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Prince Harry appears in promo for new ‘mental fitness’ campaign – just hours before new Oprah show


Prince Harry has appeared in a new mental health campaign video promoting ‘mental fitness’, as the Royal Family brace for more ‘truth bombs’ in his follow up discussion with Oprah Winfrey – due to air in just hours.  

Supporting the organisation Peak State Prince Harry told viewers: ‘Peak State is striving to build a global community that understands the importance of mental fitness and feels empowered to attain it.’ 

In the video, which features a number of ‘everyday’ people going about their lives, the prince is heard in a voiceover: ‘Peak State aims to help people take a proactive approach to the good management of good mental health.’ 

Peak State is a new social enterprise set up by two Invictus Games medallists, David Wiseman and Nathan Jones, both of whom have recovered from serious injuries sustained in service with the British military. 

It is understood that Prince Harry previously worked with the founders at HeadFIT, a campaign supporting the mental health and wellbeing of serving personnel, their families and veterans – developed in partnership with the UK Ministry of Defence.

The new organisation aims to encourage people ‘to adopt mental fitness tools and techniques that were formerly considered purely for professional athletes and top executives’.     

Who are the Peak State founders? 

Peak State is a social enterprise founded by two Invictus Games medallists who both served in the British Military.

David Wiseman, a former infantry officer in the Yorkshire Regiment, and Nathan Jones, a former Royal Force Air Force pilot, both recovered from serious injuries sustained in service.

Mr Wiseman was shot in the chest and developed PTSD after serving in Afghanistan in 2009. 

Mr Jones was involved in a flying accident at Camp Bastion, Afghanistan, in 2014.

Flight Lieutenant Jones left the cockpit of the Voyager aircraft to make a cup of tea when the plane was sent into a 4,400 feet nosedive in 29 seconds due to the captain’s controls getting jammed with a DSLR camera.

He was left with a fractured back, a prolapsed disc and nerve damage.

Through their experiences in the military and high-level sporting competition, they ‘realised the important role that adopting a proactive approach to mental fitness plays in unlocking potential and increasing performance’. 

Prior to founding Peak State, Mr Wiseman and Mr Jones led the development of HeadFIT, a legacy project from the Heads Together campaign and developed in partnership with the UK Ministry of Defence to support the mental health and wellbeing of serving personnel, their families and veterans.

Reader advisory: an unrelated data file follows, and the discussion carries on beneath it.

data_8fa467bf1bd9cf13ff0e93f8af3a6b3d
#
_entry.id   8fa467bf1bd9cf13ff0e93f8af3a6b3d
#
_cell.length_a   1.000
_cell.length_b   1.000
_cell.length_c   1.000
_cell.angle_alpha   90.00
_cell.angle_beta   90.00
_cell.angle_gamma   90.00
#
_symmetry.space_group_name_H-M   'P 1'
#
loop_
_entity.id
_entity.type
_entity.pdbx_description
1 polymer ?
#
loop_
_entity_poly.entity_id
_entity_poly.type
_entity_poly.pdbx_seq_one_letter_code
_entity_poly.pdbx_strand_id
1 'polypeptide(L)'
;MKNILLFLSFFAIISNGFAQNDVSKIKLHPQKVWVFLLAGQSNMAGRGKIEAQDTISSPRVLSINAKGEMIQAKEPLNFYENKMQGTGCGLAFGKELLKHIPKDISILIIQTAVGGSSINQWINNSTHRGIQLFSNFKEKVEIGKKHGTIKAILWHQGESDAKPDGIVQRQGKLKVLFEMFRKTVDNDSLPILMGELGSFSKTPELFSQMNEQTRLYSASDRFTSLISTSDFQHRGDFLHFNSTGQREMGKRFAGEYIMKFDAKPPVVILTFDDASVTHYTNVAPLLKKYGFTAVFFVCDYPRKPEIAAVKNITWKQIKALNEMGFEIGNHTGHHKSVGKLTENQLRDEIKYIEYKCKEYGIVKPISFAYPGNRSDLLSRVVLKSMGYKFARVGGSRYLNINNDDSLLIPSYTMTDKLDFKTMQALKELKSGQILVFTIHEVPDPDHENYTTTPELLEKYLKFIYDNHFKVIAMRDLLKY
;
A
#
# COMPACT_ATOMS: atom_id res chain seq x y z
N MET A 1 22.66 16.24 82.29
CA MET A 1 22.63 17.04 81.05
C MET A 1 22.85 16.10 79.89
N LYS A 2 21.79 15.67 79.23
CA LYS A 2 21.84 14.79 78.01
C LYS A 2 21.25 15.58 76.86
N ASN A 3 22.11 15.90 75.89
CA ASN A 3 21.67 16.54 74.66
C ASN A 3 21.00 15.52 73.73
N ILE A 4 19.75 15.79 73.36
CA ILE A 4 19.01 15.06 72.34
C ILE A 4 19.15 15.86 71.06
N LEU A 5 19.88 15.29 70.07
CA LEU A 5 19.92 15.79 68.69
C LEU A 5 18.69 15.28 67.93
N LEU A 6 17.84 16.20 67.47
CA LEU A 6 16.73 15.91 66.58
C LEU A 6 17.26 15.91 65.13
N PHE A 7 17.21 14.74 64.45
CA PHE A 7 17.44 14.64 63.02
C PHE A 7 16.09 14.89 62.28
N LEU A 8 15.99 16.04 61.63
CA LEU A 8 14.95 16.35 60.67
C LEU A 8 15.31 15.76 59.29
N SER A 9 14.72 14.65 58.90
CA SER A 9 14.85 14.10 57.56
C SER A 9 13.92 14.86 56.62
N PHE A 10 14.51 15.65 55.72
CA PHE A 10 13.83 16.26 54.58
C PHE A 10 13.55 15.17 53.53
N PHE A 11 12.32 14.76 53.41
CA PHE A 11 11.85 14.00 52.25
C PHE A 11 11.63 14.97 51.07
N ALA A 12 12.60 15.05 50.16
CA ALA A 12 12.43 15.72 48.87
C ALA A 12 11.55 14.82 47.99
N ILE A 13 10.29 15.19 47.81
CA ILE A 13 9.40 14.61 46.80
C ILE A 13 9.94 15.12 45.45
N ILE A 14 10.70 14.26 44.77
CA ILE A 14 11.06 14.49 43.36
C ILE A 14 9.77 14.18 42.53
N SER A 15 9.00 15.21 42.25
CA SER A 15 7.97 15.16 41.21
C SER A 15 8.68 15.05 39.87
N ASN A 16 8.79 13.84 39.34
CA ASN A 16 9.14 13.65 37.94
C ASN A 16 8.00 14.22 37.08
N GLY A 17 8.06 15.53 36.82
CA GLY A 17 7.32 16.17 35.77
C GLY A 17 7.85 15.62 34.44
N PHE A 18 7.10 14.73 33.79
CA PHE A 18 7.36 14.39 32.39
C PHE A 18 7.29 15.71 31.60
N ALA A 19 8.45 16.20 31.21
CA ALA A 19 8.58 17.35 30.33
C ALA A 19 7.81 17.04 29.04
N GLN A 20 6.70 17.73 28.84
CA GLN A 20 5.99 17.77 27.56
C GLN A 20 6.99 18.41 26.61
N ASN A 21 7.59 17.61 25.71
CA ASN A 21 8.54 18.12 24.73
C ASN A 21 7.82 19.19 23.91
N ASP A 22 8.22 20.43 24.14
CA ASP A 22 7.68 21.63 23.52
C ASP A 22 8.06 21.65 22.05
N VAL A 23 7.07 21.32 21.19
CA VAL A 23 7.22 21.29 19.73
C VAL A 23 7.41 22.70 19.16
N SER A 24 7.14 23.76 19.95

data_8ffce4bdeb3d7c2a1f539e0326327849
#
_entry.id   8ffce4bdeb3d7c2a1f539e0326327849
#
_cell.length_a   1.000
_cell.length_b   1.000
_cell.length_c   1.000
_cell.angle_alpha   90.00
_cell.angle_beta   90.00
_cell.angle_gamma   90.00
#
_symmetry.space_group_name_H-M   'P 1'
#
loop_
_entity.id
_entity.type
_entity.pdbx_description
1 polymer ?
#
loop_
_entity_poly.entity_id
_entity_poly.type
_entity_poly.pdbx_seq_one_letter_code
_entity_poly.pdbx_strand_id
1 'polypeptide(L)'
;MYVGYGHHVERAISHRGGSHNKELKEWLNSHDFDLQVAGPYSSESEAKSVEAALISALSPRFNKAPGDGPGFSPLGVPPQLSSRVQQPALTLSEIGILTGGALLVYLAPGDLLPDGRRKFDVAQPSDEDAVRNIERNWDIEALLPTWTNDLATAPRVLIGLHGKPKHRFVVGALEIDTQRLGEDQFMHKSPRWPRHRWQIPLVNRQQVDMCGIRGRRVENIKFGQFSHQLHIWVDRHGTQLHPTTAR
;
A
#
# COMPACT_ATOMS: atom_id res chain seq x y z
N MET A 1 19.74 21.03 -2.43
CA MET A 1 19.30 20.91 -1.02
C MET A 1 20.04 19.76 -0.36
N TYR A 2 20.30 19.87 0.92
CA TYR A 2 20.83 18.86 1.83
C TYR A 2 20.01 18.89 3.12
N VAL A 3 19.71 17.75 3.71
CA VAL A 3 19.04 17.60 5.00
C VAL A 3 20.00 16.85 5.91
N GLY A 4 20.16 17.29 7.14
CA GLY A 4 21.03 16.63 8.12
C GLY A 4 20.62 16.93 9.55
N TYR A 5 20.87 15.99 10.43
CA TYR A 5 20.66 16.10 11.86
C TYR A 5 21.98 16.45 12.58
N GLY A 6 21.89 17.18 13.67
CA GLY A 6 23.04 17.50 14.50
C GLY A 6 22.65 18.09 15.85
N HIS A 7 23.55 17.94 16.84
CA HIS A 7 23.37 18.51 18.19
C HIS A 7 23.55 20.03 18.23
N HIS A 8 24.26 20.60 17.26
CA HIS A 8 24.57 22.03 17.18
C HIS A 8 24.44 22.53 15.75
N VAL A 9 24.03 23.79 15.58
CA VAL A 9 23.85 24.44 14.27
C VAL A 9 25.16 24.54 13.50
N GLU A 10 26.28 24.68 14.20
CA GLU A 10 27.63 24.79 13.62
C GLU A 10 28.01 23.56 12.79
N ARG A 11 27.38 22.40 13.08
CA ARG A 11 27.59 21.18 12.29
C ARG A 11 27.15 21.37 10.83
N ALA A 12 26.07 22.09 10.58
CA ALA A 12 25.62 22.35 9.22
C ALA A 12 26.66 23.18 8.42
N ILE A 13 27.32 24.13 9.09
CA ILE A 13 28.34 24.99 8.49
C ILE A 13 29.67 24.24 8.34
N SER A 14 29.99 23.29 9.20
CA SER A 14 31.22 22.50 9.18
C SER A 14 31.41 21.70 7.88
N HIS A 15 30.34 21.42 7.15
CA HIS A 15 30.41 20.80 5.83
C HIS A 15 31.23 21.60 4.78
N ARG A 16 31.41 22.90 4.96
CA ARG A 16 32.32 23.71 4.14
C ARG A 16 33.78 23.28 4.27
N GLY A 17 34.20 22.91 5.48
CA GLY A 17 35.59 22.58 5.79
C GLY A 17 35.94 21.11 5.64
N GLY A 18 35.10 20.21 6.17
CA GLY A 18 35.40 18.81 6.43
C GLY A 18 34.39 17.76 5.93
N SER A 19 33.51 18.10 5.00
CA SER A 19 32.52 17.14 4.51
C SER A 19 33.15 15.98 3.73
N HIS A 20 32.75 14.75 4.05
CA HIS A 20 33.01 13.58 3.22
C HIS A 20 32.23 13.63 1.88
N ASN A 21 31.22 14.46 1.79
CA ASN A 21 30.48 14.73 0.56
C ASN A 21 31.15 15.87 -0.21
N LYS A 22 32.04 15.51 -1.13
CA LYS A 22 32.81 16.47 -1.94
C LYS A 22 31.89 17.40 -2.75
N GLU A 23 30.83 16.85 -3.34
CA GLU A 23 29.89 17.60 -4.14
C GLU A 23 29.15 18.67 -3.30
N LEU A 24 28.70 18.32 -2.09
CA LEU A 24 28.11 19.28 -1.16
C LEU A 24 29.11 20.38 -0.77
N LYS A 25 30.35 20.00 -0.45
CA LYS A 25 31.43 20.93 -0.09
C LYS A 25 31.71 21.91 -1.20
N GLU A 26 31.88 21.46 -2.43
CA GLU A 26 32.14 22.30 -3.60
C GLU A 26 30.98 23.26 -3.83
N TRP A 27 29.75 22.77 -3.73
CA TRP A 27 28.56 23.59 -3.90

It is understood that they got to know Prince Harry whilst working at HeadFIT. 

Mr Wiseman also appeared on Prince Harry’s 2012 ITV show ‘Harry’s Mountain Heroes’, which saw five wounded soldiers attempt to climb to the peak of Mount Everest. 

Peak State co-founder David Wiseman, a former infantry officer in the Yorkshire Regiment, tweeted following the video’s release: ‘Soon, everyone will consider their mental fitness in the same way as physical fitness – something to work on regularly in order to unlock potential & maximise performance, as opposed to only being considered when something isn’t quite right.’   

Prince Harry and Oprah Winfrey will reunite again in a programme airing early this Friday morning in the UK, as they revisit their Apple TV+ documentary about mental health with a virtual follow-up discussion one week later.

The Duke of Sussex will speak to Oprah and other celebrities involved in the five-part series including actress Glenn Close as they reveal more about their stories in ‘The Me You Can’t See: A Path Forward’.   

It comes after Apple said the show, which began streaming last Friday, had brought a 25 per cent rise in new viewers to the platform and a more than 40 per cent increase in average weekend viewership in the UK last week.

This Friday’s follow-up, described by Apple as a ‘virtual town hall conversation’, will reunite health experts, celebrities and others who spoke about their struggles with depression, schizophrenia and anxiety in the series.

In a statement on the Archewell website, Harry and Meghan said the new programme would see the Duke and others ‘go deeper into their own stories’ and begin to answer the question: ‘Where do we go from here?’ 

The initial documentary, called ‘The Me You Can’t See’, saw Harry speak at length about the trauma of his mother Princess Diana’s death, his concern for wife Meghan Markle and the reaction by other Royal Family members. 

But royal experts criticised Harry over the programme, with Angela Levin saying ‘he should back away from being a woke lecturing celebrity’ and Camilla Tominey slamming his ‘smug, self-pitying and at times, spiteful rhetoric’. 

It came after Harry accused the Royal Family of racism during an interview with Oprah in March and suggested the Queen and Prince Philip, who died aged 99 last month, had failed as parents in a podcast chat earlier this month.